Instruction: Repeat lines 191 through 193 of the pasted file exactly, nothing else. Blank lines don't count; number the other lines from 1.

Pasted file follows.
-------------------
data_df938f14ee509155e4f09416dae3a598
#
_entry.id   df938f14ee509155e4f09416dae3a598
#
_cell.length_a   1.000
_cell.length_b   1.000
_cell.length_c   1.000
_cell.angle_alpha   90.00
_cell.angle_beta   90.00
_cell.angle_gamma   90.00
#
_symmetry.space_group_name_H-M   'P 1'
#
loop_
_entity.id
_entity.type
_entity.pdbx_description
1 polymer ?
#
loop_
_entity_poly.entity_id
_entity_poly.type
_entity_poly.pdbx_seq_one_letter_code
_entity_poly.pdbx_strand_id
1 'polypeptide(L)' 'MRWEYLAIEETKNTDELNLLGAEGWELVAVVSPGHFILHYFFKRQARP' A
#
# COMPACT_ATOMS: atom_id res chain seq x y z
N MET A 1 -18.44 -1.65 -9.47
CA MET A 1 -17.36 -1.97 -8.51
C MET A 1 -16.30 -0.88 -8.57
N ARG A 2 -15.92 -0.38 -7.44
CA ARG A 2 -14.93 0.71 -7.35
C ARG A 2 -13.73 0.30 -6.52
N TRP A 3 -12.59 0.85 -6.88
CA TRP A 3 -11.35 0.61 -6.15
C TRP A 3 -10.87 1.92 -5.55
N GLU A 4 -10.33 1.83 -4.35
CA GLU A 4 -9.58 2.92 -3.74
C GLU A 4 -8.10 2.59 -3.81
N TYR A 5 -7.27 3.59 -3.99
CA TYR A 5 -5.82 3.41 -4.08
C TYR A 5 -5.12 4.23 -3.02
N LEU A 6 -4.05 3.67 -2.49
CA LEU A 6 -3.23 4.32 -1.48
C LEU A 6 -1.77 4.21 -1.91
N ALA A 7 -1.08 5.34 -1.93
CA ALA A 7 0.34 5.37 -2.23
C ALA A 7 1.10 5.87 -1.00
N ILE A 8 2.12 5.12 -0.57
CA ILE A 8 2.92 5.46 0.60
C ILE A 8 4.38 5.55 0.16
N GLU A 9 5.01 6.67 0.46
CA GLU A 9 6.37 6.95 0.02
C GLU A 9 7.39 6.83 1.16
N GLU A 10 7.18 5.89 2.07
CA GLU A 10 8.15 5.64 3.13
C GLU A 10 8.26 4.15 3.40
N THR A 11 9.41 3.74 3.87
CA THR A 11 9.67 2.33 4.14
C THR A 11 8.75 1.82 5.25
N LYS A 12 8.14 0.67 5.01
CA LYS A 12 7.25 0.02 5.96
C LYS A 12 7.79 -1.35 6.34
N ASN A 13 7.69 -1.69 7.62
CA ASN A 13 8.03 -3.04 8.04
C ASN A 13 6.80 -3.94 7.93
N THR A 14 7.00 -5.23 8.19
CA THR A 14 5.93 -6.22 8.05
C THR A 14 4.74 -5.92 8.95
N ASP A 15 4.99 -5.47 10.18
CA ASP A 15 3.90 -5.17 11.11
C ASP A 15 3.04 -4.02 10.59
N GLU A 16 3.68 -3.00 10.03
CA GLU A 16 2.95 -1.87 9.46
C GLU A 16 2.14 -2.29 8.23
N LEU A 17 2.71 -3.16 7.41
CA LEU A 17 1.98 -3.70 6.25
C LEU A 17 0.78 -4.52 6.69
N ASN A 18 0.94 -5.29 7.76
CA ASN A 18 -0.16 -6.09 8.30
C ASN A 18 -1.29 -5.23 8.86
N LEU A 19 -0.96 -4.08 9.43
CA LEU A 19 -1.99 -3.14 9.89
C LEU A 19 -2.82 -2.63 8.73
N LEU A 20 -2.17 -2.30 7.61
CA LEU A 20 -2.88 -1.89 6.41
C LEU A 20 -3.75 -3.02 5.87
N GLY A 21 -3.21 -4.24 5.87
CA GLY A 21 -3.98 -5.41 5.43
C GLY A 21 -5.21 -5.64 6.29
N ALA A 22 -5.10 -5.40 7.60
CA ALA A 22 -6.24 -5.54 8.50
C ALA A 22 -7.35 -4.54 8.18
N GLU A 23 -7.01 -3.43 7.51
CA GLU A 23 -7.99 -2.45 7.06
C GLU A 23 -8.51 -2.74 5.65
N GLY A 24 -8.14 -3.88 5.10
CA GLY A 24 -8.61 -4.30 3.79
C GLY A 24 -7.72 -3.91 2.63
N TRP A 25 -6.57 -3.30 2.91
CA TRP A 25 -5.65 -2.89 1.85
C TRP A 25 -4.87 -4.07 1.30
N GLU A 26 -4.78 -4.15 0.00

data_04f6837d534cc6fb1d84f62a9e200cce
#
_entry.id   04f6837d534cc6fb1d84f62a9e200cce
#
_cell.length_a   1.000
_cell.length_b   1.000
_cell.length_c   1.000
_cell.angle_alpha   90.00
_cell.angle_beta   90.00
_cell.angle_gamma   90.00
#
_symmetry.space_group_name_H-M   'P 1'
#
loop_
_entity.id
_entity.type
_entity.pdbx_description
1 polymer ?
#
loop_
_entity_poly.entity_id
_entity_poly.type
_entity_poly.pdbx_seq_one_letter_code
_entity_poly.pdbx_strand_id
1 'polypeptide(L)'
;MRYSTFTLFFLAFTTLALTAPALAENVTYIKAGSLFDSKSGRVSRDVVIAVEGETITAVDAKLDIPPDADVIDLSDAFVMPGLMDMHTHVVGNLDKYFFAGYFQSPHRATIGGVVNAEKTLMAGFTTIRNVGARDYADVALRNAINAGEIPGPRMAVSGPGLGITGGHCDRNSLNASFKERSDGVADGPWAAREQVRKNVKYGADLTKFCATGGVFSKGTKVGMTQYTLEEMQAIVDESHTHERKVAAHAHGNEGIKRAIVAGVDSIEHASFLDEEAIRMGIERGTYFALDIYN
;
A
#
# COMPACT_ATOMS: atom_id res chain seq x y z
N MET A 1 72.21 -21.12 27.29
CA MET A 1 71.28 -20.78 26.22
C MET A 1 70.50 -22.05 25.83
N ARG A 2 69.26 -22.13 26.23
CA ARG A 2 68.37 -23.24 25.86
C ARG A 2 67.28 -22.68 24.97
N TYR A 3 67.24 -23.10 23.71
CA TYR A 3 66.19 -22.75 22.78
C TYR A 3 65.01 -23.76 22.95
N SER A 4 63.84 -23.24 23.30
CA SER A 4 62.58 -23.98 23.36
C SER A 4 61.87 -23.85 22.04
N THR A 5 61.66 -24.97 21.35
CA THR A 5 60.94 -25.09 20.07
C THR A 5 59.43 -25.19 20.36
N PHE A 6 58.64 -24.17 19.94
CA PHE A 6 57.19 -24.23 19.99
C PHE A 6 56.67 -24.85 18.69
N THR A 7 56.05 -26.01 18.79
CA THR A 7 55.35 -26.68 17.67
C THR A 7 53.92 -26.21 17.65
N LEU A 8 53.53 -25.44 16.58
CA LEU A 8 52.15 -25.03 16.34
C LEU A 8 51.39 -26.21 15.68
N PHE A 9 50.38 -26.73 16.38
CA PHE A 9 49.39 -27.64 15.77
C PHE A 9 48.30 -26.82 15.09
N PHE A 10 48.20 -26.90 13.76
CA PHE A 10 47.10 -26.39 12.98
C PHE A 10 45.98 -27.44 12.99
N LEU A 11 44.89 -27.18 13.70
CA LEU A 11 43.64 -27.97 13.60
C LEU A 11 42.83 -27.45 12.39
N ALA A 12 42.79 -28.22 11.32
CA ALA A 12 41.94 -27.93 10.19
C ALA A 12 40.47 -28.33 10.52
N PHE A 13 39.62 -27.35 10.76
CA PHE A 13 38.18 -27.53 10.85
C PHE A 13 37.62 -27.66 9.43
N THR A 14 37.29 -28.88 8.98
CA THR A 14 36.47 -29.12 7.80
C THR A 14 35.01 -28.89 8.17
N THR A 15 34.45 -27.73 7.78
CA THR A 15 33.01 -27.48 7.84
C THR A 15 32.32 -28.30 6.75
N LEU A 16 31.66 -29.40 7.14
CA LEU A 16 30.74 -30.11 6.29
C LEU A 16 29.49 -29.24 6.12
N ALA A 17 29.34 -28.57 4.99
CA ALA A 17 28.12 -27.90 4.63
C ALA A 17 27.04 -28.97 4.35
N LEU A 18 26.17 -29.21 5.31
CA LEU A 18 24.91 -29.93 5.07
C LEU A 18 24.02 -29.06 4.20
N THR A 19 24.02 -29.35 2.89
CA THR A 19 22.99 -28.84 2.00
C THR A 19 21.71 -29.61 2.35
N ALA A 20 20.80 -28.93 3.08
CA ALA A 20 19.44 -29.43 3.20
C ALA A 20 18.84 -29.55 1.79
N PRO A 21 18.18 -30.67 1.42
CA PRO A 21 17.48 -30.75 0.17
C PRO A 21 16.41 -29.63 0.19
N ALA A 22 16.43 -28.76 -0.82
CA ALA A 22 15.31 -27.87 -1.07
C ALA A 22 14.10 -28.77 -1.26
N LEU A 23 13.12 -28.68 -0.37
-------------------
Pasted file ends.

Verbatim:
N ALA A 20 20.80 -28.93 3.08
CA ALA A 20 19.44 -29.43 3.20
C ALA A 20 18.84 -29.55 1.79